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Friday, February 25, 2005

Panel discusses pros and cons of L/MIS

A panel of experts discussed the pros and cons of the latest techniques in joint replacement surgery, the need for accurate methods to measure patient outcomes, best candidates for the procedure and appropriate training for surgeons during a media briefing held on Wednesday.

Less and minimally invasive surgery (L/MIS) for total joint replacement has recently been the subject of much attention in the media. As a result, many patients who need joint replacements are asking their orthopaedic surgeons about the technique.

Traditional open surgery for total joint replacement involves a 6- to 10-inch incision where muscles are cut to allow surgeons to fully visualize and operate on the joint. Minimally invasive, or minimal incision, surgery (MIS) uses a 3- to 4-inch incision. Some surgeons use even smaller incisions (1- to 2.5-inch) for even less minimally invasive surgery or (L/MIS). Both MIS and L/MIS procedures require additional smaller incisions for insertion of surgical instruments to complete the replacement.

Benefits from MIS
"Minimally invasive surgery is a new, comprehensive approach to pain relief and rapid recovery that enables patients to walk independently and return home the same day they have surgery, which is truly remarkable," said Richard A. Berger, MD, of Rush University Medical Center, Chicago. Berger was the first surgeon to perform minimally invasive total hip arthroplasty and minimally invasive total knee arthroplasty as outpatient procedures. "Every patient that has undergone either total hip replacement in the past two years or total knee replacement in the past year at our hospital using this new MIS protocol has been able to go home the day of surgery," he added.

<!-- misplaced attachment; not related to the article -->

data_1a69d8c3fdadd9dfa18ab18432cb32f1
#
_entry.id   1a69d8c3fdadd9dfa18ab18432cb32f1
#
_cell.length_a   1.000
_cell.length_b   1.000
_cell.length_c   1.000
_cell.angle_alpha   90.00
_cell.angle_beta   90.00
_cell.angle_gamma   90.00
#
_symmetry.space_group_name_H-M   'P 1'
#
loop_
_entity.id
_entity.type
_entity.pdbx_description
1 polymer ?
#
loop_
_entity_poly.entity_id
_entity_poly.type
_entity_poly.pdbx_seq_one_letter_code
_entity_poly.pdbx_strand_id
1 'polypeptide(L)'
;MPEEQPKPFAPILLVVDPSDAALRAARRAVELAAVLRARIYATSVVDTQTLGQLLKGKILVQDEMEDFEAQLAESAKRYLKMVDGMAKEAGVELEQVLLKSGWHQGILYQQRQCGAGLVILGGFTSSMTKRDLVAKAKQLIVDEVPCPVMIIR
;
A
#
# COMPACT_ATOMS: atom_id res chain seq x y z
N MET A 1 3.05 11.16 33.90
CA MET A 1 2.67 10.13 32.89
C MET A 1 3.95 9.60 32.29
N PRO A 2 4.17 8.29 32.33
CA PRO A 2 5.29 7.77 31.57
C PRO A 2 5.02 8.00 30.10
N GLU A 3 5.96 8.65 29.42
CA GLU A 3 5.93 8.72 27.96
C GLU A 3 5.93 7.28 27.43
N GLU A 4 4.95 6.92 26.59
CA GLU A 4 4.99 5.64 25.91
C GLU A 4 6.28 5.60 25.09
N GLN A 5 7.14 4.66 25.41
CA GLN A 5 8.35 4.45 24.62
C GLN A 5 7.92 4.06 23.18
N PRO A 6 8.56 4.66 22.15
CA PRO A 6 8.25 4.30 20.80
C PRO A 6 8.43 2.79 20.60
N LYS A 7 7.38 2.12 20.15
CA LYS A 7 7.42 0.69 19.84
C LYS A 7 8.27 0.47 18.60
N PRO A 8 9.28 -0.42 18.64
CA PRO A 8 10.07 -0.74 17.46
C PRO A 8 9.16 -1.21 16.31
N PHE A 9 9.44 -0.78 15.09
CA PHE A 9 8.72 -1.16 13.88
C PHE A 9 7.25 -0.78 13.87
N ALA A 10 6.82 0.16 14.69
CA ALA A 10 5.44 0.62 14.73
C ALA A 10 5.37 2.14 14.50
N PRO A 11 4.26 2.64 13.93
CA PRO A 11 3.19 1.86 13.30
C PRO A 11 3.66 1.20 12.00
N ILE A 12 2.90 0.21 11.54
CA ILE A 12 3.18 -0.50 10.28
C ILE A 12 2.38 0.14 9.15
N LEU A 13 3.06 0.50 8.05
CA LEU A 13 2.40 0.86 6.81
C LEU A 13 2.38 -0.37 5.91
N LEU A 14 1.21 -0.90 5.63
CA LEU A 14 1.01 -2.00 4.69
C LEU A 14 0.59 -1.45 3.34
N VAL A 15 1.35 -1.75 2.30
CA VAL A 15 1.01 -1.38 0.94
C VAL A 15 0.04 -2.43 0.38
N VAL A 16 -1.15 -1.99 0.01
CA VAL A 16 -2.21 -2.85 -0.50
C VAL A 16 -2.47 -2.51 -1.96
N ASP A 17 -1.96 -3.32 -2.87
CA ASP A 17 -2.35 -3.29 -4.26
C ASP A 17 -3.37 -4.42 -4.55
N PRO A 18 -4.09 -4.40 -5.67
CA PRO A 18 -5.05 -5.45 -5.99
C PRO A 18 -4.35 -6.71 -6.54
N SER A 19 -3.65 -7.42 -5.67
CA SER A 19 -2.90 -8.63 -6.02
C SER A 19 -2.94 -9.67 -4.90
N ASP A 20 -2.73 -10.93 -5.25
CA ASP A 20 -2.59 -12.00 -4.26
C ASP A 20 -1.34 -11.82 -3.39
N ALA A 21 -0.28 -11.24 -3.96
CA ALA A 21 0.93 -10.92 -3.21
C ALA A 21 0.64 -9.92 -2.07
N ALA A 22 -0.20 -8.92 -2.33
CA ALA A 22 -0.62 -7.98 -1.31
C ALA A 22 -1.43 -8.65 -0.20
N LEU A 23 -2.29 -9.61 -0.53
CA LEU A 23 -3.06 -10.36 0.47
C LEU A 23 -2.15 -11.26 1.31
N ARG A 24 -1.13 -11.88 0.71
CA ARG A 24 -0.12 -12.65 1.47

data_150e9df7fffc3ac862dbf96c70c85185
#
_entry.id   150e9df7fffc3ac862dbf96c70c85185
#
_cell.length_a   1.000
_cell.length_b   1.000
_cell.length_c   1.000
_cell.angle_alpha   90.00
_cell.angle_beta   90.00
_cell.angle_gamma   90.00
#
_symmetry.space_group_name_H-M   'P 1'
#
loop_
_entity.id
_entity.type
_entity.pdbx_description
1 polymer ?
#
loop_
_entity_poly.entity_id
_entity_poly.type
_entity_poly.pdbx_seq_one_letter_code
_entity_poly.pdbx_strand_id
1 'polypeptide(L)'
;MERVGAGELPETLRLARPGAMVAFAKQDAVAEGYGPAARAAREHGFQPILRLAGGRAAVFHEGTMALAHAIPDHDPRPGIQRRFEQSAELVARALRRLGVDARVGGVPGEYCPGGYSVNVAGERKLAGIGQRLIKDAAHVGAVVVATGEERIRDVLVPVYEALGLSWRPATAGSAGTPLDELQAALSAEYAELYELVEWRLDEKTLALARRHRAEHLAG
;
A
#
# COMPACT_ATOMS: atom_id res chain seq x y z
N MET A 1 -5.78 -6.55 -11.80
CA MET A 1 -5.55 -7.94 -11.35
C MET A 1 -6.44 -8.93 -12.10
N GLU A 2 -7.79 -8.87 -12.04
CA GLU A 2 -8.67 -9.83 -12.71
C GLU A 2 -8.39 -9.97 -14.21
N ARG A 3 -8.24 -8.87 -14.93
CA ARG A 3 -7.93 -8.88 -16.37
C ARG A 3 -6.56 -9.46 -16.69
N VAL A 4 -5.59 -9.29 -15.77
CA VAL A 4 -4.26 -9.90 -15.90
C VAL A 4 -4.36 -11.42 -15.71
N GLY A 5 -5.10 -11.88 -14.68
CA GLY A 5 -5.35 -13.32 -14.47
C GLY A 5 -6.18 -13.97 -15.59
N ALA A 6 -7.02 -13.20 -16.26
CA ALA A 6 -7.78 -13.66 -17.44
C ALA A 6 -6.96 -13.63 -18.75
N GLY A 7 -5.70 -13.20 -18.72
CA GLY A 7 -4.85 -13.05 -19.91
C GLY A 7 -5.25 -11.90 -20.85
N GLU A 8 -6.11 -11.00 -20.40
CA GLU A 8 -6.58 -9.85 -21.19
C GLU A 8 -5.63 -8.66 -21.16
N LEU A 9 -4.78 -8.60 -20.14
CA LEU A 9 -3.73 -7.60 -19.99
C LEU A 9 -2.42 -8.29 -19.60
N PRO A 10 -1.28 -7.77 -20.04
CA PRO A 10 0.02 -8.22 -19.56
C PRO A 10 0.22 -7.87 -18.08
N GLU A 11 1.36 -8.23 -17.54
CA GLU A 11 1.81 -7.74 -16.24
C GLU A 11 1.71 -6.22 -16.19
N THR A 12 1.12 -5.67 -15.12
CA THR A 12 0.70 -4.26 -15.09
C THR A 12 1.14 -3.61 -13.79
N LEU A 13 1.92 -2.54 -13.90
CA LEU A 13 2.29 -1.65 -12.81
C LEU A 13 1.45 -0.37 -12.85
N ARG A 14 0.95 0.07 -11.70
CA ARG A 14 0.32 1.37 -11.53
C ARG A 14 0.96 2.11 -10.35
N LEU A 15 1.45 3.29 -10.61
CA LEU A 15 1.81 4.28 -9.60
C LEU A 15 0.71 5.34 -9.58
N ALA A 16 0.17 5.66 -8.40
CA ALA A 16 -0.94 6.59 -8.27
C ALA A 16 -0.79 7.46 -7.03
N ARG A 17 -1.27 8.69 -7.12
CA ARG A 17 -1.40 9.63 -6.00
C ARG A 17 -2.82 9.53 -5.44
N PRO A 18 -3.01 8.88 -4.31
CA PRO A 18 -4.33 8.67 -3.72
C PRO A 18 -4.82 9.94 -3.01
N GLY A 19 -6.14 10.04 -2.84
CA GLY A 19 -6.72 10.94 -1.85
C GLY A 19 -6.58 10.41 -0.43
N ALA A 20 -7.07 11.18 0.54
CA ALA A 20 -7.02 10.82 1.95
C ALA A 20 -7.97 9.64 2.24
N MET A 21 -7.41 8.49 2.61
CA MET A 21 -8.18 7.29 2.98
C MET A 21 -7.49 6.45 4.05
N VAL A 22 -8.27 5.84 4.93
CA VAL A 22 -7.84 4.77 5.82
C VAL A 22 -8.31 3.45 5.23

Lawrence D. Dorr, MD, medical director, Dorr Arthritis Institute Centinela-Freeman Hospital System in Inglewood, Calif., said that psychological results from a recent study of patients who had MIS surgery for hip reconstruction indicated that they believed their body was less violated and less injured from this type of procedure. "Patients thought they would function better after the procedure-and they did," said Dr. Dorr. He added that they exuded greater confidence, and a more positive attitude about the outcome and the overall cosmetic effect of the smaller incision.

"Among patients who underwent MIS, 79 percent went home using a cane versus 21 percent of those who underwent traditional hip replacement surgery," said Dr. Dorr. "Six weeks after surgery, patient scores indicated less pain and less pain pill use. The MIS hip reconstruction showed the same quality as with a long incision, suggesting the same anticipated durability."

Alfred J. Tria, Jr., MD, clinical professor of orthopaedic surgery, St. Peter's University Hospital, Robert Wood Johnson Medical School, New Brunswick, N.J., agreed that MIS is a better choice for knee surgery because it allows surgeons to spare cutting into the quadriceps muscle. In using the quadriceps-sparing arthroplasty MIS technique for the knee-a procedure co-designed by Dr. Tria-patients recover three times faster, have about one-third less pain, one-third the length of hospital stay, 30 percent less blood loss and 10 degrees more motion of the knee at the end of the first and second years after the surgery, than those compared to those who underwent standard procedures.

The question of risk